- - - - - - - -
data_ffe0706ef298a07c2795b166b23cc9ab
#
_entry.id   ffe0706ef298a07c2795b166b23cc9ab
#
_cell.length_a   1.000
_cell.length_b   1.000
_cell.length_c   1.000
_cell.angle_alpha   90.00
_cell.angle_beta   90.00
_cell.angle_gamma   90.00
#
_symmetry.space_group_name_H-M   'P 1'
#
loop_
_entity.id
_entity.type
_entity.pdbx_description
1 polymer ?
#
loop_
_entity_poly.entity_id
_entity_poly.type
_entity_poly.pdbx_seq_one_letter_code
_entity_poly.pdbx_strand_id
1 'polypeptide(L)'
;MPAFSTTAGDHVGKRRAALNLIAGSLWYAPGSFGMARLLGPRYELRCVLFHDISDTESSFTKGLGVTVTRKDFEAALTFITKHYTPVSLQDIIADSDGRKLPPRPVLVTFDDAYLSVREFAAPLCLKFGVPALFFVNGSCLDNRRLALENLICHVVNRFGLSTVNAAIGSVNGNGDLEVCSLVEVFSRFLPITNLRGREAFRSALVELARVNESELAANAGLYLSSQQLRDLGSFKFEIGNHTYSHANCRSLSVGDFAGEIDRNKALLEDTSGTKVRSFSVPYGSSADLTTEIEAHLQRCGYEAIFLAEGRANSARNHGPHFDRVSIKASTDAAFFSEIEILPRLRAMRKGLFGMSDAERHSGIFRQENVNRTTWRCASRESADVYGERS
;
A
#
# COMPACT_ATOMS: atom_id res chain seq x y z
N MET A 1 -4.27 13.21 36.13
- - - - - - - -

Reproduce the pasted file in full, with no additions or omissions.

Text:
data_ffe0706ef298a07c2795b166b23cc9ab
#
_entry.id   ffe0706ef298a07c2795b166b23cc9ab
#
_cell.length_a   1.000
_cell.length_b   1.000
_cell.length_c   1.000
_cell.angle_alpha   90.00
_cell.angle_beta   90.00
_cell.angle_gamma   90.00
#
_symmetry.space_group_name_H-M   'P 1'
#
loop_
_entity.id
_entity.type
_entity.pdbx_description
1 polymer ?
#
loop_
_entity_poly.entity_id
_entity_poly.type
_entity_poly.pdbx_seq_one_letter_code
_entity_poly.pdbx_strand_id
1 'polypeptide(L)'
;MPAFSTTAGDHVGKRRAALNLIAGSLWYAPGSFGMARLLGPRYELRCVLFHDISDTESSFTKGLGVTVTRKDFEAALTFITKHYTPVSLQDIIADSDGRKLPPRPVLVTFDDAYLSVREFAAPLCLKFGVPALFFVNGSCLDNRRLALENLICHVVNRFGLSTVNAAIGSVNGNGDLEVCSLVEVFSRFLPITNLRGREAFRSALVELARVNESELAANAGLYLSSQQLRDLGSFKFEIGNHTYSHANCRSLSVGDFAGEIDRNKALLEDTSGTKVRSFSVPYGSSADLTTEIEAHLQRCGYEAIFLAEGRANSARNHGPHFDRVSIKASTDAAFFSEIEILPRLRAMRKGLFGMSDAERHSGIFRQENVNRTTWRCASRESADVYGERS
;
A
#
# COMPACT_ATOMS: atom_id res chain seq x y z
N MET A 1 -4.27 13.21 36.13